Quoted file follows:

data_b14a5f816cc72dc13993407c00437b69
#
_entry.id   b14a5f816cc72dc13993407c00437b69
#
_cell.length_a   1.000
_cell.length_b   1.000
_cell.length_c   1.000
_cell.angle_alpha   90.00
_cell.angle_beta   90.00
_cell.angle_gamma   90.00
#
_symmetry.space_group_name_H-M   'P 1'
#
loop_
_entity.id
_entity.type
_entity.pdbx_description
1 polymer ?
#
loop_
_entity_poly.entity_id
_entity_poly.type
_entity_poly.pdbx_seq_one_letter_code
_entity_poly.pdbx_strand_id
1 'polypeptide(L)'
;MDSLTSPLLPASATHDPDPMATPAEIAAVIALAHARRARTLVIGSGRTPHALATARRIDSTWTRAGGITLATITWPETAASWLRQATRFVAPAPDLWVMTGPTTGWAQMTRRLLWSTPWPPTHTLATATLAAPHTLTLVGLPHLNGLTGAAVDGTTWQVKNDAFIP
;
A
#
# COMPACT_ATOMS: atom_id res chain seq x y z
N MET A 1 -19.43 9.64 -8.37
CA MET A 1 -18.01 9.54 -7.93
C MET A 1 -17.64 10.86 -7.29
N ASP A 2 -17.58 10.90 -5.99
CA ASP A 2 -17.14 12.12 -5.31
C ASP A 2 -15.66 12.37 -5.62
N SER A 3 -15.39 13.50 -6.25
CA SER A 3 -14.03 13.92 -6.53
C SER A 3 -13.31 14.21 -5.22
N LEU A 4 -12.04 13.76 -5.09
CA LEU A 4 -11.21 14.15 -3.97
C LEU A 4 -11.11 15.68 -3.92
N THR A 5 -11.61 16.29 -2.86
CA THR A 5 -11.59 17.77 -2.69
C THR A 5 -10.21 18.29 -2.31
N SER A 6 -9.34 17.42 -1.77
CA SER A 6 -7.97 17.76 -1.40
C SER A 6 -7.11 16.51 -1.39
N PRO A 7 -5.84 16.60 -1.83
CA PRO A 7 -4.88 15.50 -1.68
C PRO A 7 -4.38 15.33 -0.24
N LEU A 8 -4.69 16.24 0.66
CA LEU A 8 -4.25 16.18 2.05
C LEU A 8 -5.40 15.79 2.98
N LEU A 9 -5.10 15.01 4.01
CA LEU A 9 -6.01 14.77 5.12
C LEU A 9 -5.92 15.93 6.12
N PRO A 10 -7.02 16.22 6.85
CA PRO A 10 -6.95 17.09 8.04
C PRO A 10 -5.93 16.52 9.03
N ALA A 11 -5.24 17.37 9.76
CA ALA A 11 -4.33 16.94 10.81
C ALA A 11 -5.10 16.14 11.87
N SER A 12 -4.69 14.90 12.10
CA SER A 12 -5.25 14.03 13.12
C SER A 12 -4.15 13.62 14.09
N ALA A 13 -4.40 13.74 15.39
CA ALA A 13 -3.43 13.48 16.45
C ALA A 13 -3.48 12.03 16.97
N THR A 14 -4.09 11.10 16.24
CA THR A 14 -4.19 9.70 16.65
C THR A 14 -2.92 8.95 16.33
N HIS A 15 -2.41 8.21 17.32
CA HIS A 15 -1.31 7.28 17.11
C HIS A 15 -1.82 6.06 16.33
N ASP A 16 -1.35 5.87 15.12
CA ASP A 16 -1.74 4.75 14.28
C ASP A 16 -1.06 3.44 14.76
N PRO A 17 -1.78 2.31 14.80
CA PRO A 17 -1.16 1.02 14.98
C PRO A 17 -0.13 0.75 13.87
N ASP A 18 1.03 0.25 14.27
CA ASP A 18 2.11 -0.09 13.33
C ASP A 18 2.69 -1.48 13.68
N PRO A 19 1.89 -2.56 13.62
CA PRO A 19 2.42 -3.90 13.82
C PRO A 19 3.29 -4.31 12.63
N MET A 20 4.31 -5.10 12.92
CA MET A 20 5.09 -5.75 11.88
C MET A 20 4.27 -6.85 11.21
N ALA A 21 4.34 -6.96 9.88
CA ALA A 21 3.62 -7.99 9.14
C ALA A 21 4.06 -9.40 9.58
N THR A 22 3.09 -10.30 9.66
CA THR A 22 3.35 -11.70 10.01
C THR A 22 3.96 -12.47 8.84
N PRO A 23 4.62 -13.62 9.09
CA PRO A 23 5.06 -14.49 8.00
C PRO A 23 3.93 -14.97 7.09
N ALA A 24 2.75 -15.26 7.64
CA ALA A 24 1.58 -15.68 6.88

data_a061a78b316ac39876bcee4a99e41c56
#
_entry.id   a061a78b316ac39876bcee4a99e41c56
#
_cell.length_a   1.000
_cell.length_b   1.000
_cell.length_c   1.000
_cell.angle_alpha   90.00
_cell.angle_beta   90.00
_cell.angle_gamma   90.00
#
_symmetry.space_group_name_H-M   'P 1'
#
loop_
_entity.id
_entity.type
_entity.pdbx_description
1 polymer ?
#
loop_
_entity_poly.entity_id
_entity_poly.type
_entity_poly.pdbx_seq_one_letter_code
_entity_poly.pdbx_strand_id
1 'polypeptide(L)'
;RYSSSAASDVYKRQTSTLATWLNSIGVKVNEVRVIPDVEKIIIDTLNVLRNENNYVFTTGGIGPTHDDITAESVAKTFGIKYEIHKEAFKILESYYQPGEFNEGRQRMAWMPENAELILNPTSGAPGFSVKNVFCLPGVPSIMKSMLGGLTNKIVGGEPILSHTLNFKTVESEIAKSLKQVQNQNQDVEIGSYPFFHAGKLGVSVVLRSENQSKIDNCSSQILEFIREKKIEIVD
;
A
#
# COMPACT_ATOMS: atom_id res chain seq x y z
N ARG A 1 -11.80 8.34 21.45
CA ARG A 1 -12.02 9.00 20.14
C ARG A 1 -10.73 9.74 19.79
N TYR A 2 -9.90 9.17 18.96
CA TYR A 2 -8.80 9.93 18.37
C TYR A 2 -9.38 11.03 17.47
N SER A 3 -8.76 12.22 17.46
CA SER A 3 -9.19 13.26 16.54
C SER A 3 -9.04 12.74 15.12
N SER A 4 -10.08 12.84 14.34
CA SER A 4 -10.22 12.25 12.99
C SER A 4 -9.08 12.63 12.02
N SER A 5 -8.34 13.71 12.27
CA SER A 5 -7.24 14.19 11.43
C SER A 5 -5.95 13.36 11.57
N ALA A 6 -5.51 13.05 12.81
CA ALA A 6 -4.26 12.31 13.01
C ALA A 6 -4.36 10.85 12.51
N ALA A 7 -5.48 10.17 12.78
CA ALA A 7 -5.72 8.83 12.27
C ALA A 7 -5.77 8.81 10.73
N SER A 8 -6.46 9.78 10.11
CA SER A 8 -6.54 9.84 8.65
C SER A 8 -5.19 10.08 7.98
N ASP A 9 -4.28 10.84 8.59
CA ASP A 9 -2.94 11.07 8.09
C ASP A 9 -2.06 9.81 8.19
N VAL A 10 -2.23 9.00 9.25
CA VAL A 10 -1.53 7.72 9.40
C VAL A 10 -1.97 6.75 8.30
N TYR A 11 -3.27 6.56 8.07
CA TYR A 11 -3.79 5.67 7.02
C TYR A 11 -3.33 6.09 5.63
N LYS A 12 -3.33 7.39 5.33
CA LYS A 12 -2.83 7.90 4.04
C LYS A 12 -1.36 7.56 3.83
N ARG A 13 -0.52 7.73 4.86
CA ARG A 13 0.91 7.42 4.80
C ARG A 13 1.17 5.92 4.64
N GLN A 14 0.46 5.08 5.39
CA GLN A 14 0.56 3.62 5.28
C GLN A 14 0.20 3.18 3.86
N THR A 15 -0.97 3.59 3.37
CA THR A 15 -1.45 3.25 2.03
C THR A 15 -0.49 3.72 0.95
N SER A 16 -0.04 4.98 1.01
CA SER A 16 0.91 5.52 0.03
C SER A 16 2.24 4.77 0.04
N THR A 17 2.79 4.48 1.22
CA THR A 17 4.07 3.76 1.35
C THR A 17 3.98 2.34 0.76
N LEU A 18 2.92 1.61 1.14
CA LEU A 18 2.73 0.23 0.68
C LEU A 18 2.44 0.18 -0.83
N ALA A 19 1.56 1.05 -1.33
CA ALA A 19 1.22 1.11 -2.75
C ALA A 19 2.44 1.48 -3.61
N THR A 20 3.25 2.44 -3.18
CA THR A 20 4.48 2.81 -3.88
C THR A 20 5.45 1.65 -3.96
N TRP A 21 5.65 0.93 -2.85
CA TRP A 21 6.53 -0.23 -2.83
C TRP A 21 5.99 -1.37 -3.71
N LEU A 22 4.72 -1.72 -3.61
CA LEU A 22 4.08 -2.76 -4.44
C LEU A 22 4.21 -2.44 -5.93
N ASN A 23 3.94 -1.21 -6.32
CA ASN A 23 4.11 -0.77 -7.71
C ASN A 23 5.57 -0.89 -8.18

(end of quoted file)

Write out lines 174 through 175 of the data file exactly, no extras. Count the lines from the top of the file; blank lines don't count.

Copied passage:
N THR A 15 -0.97 3.59 3.37
CA THR A 15 -1.45 3.25 2.03